High Court: Pride Parade in Be'er Sheva Won't March Through Main Street

Siding with police, High Court says confidential information on potential violence at parade justifies diversion of route.

Almog Ben Zikri
Almog Ben Zikri
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Hundreds take part in Ashdod's gay pride parade on Friday, June 17, 2016.
Hundreds take part in Ashdod's gay pride parade on Friday, June 17, 2016.Credit: Ilan Assayag
Almog Ben Zikri
Almog Ben Zikri

The High Court of Justice denied a petition Wednesday against a police decision to divert a gay pride parade in Be'er Sheva from the city's main thoroughfare.

In their ruling, the justices wrote that they were convinced that intelligence reports on potential violence at the parade presented to them by the police justified at least a partial diversion of the parade from the Negev city's Rager Boulevard.

The intelligence information was provided on an ex parte basis, meaning that it was not given to the petitioners' representatives. Justice Melcer said the information was serious in nature and noted that there had been even calls by opponents of the parade and those potentially attending the event to carried arms. The petitioners rejected a compromise proposed by the court that would have allowed one segment of the parade route to include Rager Boulevard.

The petition was filed by Be’er Sheva’s Pride House and the Association for Civil Rights in Israel challenging the decision by the police to divert the route from the Negev city's main street, Rager Boulevard, at least in part due to threats.

Reacting to the court's decision, the Association for Civil Rights in Israel said in part: "In 2016, it is not logical to relegate the gay community to a pride parade on a side route and not on the city's main streets." This is particularly true in Be'er Sheva, where the parade is being organized for the first time, the group stated. "In our view, if there are threats, the police need to deal with them, whether on side streets or main streets," the organization said.

Responding to the petition, police said they decided to divert the parade from the main road not only due to concerns about the participants' safety, but also because the event could "deeply hurt religious sentiments" in light of the numerous religious institutions in the area. Other considerations included disruption to traffic and the restriction of access to Soroka Medical Center. The commander of the local police station, Cmdr. Effi Shiman, refused to give details about the threats other than to say they “spoke of serious harm to human life.” Smadar Bonen, a lawyer representing Pride House, told the high court panel – Justices Melcer, Salim Joubran and Anat Baron, that the gay community cannot be relegated to side streets, saying that the suggestion had provoked "hard feelings" in the LGBT community.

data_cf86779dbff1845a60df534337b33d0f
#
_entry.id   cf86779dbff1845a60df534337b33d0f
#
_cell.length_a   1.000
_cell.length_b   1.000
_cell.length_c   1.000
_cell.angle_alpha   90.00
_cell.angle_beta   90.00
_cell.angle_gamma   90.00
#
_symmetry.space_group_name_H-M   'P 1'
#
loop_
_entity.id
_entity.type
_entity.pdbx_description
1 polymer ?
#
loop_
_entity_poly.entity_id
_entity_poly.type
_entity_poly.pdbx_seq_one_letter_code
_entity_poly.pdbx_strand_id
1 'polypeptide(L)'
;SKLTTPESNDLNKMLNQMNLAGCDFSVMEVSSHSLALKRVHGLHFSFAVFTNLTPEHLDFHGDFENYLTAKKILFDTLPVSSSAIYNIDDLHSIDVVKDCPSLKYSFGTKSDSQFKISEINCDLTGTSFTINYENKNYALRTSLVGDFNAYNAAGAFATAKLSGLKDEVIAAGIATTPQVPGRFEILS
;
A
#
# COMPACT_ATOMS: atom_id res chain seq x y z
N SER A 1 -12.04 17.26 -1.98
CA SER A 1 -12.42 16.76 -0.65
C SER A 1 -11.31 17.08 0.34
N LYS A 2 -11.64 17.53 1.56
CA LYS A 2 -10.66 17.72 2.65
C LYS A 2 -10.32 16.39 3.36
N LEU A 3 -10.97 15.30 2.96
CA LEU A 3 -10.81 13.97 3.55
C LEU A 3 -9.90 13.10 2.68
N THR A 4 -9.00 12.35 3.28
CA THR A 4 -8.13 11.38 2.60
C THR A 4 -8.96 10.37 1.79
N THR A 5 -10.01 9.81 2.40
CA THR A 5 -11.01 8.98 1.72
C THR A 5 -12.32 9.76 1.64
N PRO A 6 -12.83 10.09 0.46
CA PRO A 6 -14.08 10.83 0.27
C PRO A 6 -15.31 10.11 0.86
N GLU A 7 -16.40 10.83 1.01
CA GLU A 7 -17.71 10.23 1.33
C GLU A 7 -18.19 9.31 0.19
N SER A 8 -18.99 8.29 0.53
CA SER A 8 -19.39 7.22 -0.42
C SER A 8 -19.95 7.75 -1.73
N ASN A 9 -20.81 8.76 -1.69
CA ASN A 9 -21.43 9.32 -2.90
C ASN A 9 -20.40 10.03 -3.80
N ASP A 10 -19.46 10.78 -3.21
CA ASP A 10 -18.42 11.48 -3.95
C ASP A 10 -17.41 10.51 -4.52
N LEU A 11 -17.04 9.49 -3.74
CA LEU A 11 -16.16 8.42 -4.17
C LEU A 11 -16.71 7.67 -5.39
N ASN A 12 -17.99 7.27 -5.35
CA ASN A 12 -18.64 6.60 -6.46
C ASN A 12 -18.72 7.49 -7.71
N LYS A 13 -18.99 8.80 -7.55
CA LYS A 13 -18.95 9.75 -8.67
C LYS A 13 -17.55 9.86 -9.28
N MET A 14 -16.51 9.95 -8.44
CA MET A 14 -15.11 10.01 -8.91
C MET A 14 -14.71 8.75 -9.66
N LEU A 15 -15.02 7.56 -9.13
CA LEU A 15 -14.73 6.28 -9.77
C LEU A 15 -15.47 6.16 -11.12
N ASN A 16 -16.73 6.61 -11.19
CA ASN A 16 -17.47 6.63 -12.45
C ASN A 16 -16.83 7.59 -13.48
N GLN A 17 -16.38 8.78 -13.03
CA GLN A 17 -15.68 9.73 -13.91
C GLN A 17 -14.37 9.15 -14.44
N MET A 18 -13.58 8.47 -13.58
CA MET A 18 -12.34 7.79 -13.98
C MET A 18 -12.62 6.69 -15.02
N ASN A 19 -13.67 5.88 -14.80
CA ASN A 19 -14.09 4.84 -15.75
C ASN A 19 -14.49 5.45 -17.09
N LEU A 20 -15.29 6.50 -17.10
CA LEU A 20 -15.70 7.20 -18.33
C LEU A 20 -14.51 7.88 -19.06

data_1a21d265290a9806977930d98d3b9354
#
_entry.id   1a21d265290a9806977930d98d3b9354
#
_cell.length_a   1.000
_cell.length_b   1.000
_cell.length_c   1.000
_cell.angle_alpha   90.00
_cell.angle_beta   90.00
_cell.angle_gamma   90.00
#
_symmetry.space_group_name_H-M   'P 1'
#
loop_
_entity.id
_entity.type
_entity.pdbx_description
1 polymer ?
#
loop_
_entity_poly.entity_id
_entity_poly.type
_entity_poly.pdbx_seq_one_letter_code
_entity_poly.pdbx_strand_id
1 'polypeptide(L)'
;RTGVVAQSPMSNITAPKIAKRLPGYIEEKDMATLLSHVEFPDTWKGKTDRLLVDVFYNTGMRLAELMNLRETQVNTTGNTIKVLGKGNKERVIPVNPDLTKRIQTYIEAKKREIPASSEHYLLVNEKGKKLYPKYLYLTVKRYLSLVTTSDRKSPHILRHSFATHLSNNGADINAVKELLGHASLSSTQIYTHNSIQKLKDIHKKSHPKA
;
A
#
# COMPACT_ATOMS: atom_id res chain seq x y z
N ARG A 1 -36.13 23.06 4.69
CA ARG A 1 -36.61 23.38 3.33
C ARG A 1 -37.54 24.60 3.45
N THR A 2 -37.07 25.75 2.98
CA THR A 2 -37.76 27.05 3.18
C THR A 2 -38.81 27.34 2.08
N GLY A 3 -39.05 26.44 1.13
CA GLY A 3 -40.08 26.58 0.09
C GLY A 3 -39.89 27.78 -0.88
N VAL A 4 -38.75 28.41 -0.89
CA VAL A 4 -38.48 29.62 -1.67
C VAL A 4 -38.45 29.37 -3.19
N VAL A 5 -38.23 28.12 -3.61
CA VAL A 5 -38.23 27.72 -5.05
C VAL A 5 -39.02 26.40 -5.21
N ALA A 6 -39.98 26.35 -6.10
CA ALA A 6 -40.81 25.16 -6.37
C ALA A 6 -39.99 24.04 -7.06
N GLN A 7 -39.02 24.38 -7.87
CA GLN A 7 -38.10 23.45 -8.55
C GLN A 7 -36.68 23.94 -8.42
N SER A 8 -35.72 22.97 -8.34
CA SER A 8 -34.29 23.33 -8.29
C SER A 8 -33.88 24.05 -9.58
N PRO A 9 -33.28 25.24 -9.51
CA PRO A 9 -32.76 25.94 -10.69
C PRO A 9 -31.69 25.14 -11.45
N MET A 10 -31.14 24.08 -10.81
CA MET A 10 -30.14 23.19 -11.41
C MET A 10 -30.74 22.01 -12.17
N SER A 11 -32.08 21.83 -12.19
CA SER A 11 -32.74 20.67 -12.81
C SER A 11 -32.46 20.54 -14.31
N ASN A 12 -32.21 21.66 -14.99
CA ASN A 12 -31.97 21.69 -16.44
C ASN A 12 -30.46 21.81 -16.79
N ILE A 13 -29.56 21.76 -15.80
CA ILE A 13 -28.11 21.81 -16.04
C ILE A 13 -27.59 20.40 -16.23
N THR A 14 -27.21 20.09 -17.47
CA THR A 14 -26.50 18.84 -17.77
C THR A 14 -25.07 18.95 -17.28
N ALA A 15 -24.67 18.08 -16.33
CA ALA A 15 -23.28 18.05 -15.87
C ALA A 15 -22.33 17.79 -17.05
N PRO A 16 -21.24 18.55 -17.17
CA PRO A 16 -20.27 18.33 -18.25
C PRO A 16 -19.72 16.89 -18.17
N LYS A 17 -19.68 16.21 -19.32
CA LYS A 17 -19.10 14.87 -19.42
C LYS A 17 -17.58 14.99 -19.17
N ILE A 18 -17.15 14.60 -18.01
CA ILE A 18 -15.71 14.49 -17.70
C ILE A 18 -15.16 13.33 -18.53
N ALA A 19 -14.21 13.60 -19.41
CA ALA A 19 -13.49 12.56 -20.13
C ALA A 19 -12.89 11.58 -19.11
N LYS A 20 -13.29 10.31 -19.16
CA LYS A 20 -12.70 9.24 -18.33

At the hearing, Justice Hanan Melcer said potential threats to the safety of participants in the event, which is slated for Thursday, are a reason to step up security, implying that the police should not surrender to the threats. Melcer suggested that the police abide by the parade organizers' request regarding the route but limit the event with respect to its duration.

Avinoam Segal-Elad, a lawyer representing the police, said traffic is never barred from Rager Boulevard for events other than on Independence Day and that the intelligence information about threats to the marchers was specific rather than more general. When Melcer pressed him over whether the street had been closed to traffic when the city celebrated the Hapoel Be'er Sheva soccer team's national soccer championship earlier this year, Segal-Elad said 100,000 people showed up to celebrate the team's victory.

For her part, Justice Baron said she didn't have the impression that the police response was the result of "emphasis on security considerations."

At this point, there is no information indicating that arrests have been made as a result of the intelligence material pertaining to the threats. Speaking to reporters on Tuesday, Shiman, the commander of the Be'er Sheva police district, said he could not respond regarding arrests, but said that wide-ranging intelligence operations were being carried out.

Although the petitioners had submitted their request to conduct the march on Rager Boulevard in May, it was only on Sunday evening that the police informed Pride House that, following a security assessment by the police district, the route would not be approved.

The petition describes a meeting in April between Bonen, representing Pride House, and Tzvika Cohen, an aide to Be’er Sheva Mayor Ruvik Danilovich. According to the petition, Cohen told Bonen: “In Be’er Sheva we don’t march,” suggested holding the event at a closed venue. “This isn’t Tel Aviv,” Cohen said, according to the petition.

The petition also asserts that gay pride parades are "an inseparable and necessary part of the freedom to demonstrate" and that such events have become more common beyond the country's main cities.

The Tel Aviv Gay Pride parade is the country's largest, this year attracting an estimated 200,000 people. Last month Yishai Schlissel was sentenced to life in prison for the murder of Shira Banki while she was marching in the 2015 gay pride parade in Jerusalem.

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